Advisory Committee Chair
John O Burgess
Advisory Committee Members
Nathaniel C Lawson
Date of Award
Degree Name by School
Master of Science in Dentistry (MScD) School of Dentistry
Introduction : Dental caries is one of the most prevalent chronic diseases 1. Unfortunately, there have been numerous failures with the treatment rendered, the materials used and how they are used. One significant cause for dental restoration failure is secondary caries and the need to replace the existing restoration. It has been reported that more than half of the restorations placed have been replaced because of recurrent caries. New materials and techniques have been developed to enhance adhesives in dentistry and improve the bonded interface however that interface still remains the weakest component of composite restorations. Marginal degradation and the inert nature of resin restoration have led to the introduction of bioactive materials which promote hydroxyapatite formation. Materials and Methods: Experimental (Activa 2), Fuji LC II (positive control) and Filtek Supreme Ultra (negative control). Firstly, measurement of fluoride release in deionized water from these materials were recorded with ion electrode at 24 hours, 1 week, 1 and 3-month intervals. Secondly, fluoride recharge was measured after 3 months storage in deionized water. Measurement of recharge was measured 2 days after storage. Thirdly, gloss developed during polishing was measured using a glossmeter. Fourth, hydroxyapatite formation was measured using 3 samples of each material placing them in phosphate buffered saline solution for 21 days. Sections from specimens were examined with the scanning electron microscope (SEM). Fifth, wear test was conducted by mounting 8 specimens in a UAB wear machine. Human premolar teeth were collected, and the lingual cusp was refined using a cone shaped bur to act as an antagonist. After 400,000 wear cycles the volumetric wear was measured for the teeth with non-contact profilometer (Proscan). The data obtained was analyzed using an ANOVA (wear, gloss), repeated ANOVA (fluoride release & fluoride recharge) and post-hoc Tukey statistical tests. Results: Fluoride release, fluoride recharge, gloss and hydroxyapatite formation from Activa 2 was not significantly (P>.05) different from Filtek Supreme Ultra. The wear of Activa 2 was significantly different (P<.05) than Filtek Supreme Ultra. Fuji II LC produced significantly greater (P<.05) fluoride recharge, fluoride release and hydroxyapatite formation compared to Active 2 and Filtek Supreme. However, Fuji II LC had significantly (P>.05) less wear and gloss compared to Activa 2 and Filtek Supreme Ultra. Conclusion: There were no statistically significant differences between Activa 2 and Filtek Supreme Ultra material in gloss, hydroxyapatite, fluoride release and fluoride recharge there were statistical significant in the wear. There were statistical significant between Fuji II LC and the two other materials in all other tests.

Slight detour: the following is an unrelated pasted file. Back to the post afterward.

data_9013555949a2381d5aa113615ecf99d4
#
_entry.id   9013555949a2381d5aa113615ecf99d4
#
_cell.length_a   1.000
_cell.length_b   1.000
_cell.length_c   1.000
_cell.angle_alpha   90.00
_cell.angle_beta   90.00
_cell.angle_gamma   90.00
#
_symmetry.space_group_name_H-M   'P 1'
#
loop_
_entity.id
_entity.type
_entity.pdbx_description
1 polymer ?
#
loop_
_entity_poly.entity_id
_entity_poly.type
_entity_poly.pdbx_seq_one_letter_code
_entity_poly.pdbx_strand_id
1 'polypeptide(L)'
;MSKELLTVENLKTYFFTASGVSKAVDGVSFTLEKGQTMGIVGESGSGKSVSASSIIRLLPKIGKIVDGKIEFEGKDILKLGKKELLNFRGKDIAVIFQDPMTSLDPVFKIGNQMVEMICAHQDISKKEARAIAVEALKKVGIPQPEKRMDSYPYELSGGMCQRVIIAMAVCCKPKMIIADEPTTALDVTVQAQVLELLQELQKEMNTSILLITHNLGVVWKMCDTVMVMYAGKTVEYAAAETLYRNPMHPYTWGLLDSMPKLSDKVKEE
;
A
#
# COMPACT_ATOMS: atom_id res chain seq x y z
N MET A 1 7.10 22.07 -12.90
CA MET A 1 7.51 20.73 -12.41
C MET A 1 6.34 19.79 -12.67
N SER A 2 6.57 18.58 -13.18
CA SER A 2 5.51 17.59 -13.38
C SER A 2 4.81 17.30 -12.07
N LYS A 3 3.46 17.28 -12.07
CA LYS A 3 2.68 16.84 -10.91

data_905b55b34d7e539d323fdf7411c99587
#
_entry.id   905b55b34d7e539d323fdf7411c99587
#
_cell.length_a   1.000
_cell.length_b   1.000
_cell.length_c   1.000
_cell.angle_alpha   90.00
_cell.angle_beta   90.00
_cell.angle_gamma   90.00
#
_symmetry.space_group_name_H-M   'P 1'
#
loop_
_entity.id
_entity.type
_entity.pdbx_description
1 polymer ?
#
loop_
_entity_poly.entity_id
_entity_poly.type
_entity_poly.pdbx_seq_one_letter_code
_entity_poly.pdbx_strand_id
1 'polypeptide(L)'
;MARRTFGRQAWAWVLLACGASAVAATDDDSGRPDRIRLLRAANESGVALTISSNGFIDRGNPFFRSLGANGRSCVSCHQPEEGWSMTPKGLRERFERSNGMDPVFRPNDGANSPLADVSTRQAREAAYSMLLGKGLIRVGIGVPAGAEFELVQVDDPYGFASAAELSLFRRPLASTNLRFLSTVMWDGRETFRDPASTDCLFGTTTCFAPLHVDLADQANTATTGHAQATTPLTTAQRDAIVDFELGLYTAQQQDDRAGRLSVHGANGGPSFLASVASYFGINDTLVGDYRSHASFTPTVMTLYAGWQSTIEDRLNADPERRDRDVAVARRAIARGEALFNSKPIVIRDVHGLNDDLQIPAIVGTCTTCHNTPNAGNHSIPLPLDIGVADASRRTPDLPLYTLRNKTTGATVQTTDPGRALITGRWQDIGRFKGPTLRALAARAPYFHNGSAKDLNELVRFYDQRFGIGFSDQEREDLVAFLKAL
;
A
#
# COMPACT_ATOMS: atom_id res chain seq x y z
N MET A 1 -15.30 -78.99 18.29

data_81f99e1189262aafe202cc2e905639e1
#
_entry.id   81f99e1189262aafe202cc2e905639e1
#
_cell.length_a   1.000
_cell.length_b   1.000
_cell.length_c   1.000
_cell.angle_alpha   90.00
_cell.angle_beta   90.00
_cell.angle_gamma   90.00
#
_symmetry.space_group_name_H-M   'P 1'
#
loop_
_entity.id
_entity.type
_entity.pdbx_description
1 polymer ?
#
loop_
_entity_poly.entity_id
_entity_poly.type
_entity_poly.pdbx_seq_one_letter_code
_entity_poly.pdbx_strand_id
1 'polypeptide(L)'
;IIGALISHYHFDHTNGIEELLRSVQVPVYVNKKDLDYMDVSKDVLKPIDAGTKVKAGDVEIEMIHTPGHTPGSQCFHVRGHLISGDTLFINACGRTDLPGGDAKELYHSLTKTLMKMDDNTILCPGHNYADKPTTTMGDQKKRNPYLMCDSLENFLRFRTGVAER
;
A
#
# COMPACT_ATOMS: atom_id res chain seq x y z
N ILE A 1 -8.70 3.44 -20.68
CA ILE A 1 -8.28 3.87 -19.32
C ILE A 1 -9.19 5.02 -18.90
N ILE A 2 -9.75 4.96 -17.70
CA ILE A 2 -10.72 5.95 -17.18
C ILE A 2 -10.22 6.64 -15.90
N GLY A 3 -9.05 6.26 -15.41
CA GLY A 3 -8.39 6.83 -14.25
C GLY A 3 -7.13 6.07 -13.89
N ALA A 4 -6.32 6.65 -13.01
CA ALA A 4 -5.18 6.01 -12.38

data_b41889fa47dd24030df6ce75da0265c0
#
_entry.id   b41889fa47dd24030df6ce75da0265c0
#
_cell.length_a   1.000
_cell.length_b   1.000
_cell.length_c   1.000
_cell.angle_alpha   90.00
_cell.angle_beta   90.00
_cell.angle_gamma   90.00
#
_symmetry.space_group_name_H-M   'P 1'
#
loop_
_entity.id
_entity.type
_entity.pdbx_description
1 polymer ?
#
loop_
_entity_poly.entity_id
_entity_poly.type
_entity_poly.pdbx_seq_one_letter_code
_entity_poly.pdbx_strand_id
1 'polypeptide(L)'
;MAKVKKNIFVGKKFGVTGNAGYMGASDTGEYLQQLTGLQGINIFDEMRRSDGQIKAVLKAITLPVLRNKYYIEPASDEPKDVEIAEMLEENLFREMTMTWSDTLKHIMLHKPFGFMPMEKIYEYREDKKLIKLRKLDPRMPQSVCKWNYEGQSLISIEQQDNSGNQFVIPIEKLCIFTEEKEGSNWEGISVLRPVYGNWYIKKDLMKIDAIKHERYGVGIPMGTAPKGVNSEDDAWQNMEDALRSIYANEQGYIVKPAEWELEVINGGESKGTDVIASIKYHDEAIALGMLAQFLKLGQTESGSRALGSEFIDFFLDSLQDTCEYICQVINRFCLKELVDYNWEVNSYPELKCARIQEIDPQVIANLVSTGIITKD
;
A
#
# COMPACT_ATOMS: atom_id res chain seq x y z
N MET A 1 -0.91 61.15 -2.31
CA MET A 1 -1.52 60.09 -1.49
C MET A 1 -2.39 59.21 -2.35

Badahman, Mohammed, "Bioactive Materials: Ion Release & Recharge, Wear, Gloss & Hydroxyapatite Formation" (2019). All ETDs from UAB. 1074.